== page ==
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Carlsen Reiterates Uncertainty Of Defending World Title
Magnus Carlsen. Photo: Maria Emelianova/Chess.com.

Carlsen Reiterates Uncertainty Of Defending World Title

PeterDoggers
| 192 | Chess Players

"If anyone expects or hopes that I will say yes, I have to prepare them for disappointment," said Magnus Carlsen in an interview with Norway's biggest newspaper on Monday. The world champion repeated his earlier statements that he is not sure he will defend his title again. 

VG's own headline makes the whole story even more ominous: "Here Carlsen explains why he will probably give up the world title." After mentioning in 2018 that he might let go of the title without a fight and then suggesting at the end of 2021 that he might play his next match only if his opponent is GM Alireza Firouzja, Carlsen yesterday repeated again his uncertainty of playing another match.

"I’ll admit there have been times after the world championship where I’ve regretted what I said. Why couldn’t I just make it simple and say that I’m done?" asked Carlsen. The Norwegian star wants to make the decision later but noted: "If anyone expects or hopes that I will say yes, I have to prepare them for disappointment."

In a way, the new interview with Carlsen doesn't reveal too much new information, but it does explain a bit more why exactly he doesn't mind giving up the title without a fight. The reason seems to be that he isn't particularly enjoying chess more while holding it.

"We have to go back to the time before my first world championship match when it was simpler and better," he said. "Before the 2013 match—let’s say between 2010 and 2013—in many ways I was convinced that I was the best and enjoyed that life."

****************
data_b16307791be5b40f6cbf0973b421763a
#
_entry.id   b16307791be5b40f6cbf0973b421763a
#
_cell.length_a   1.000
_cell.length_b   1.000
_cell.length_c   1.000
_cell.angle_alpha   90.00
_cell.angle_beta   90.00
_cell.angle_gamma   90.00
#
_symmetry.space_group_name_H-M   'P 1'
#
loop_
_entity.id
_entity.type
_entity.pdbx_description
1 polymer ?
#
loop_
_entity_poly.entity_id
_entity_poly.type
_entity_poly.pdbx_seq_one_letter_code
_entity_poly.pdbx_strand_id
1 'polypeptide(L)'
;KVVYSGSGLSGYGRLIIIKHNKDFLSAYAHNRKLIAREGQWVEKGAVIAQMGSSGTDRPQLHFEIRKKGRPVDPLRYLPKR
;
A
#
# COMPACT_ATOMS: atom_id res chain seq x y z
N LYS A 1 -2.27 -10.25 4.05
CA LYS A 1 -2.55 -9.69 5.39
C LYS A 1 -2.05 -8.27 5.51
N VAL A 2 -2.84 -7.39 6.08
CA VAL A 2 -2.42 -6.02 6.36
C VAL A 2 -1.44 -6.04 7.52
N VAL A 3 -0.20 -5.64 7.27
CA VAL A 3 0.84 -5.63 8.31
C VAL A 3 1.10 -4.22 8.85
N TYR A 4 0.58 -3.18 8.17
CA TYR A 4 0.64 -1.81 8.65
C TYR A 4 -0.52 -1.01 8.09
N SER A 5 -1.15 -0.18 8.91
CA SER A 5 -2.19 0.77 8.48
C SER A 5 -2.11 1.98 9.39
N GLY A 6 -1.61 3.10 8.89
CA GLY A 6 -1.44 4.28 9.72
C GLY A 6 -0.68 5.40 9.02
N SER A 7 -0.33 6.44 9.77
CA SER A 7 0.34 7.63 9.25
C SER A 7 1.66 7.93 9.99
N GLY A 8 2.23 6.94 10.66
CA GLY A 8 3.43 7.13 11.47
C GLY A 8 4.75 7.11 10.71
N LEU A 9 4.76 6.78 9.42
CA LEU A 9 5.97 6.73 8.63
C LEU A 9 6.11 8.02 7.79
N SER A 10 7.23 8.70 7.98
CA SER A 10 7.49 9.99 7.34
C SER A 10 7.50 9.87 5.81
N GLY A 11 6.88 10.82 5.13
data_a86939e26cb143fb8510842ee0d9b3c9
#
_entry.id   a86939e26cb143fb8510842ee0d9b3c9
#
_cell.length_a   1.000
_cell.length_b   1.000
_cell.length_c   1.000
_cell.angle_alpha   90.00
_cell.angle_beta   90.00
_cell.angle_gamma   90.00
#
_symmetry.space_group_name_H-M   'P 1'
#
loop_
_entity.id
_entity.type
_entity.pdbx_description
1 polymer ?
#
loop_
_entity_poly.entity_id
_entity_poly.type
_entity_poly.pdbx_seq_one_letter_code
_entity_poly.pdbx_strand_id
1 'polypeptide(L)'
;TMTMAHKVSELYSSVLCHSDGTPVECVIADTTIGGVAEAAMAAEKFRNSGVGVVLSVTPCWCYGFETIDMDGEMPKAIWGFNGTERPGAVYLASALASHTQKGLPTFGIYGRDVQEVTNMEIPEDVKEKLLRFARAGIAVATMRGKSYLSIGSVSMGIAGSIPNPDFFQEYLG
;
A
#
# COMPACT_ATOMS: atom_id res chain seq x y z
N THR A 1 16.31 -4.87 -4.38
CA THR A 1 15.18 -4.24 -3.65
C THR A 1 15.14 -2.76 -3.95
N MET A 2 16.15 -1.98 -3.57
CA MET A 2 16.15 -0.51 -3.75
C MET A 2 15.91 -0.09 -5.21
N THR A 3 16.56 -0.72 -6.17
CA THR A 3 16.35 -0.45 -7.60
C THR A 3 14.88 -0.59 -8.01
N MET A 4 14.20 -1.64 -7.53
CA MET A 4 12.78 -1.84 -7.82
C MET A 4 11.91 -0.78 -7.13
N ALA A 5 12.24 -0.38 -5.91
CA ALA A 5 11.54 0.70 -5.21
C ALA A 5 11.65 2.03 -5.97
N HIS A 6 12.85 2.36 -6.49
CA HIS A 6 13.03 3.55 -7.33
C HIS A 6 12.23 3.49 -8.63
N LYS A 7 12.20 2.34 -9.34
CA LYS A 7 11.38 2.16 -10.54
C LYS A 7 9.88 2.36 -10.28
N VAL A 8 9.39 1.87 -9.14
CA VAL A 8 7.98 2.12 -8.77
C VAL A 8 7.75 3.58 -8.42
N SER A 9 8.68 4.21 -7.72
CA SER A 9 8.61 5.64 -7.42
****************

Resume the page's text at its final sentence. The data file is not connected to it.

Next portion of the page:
A bit later in the interview, Carlsen adds: "I felt in many ways that too much of my identity was tied to the world championship title—and I never liked that."

I felt in many ways that too much of my identity was tied to the world championship title—and I never liked that.
—Magnus Carlsen

Carlsen's mindset during his last match, against GM Ian Nepomniachtchi in Dubai last year, was mostly about making sure he wouldn't lose, so that he could quit while still being undefeated. Later he shared his feelings with his team, led by GM Peter Heine Nielsen: "I told Peter and the team that I really feel like being done with this."

Nielsen commented to VG: "If Carlsen’s career as champion ends here, it really happens at the top. When you’re Carlsen’s coach, it's unavoidable to experience this amount of victories, but Dubai was the first time I felt like he got to show how good he actually is."

Dubai was the first time I felt like he got to show how good he actually is.
—Peter Heine Nielsen

Carlsen: "I've wanted to quit while I’m at the top, and it's the most likely thing to happen—but who knows. I’ve changed my mind about things before, but when I’ve felt something for this long, I rarely end up going the other way. So no, I’m no closer to playing the next world championship match than I was right after the last."

If Carlsen indeed withdraws from the next world championship (tentatively scheduled for early 2023), the match is likely going to be played between the winner and the runner-up of the upcoming FIDE Candidates Tournament as this was the procedure in case of a withdrawal for the 2021 championship.

Find the full interview (in Norwegian) here.


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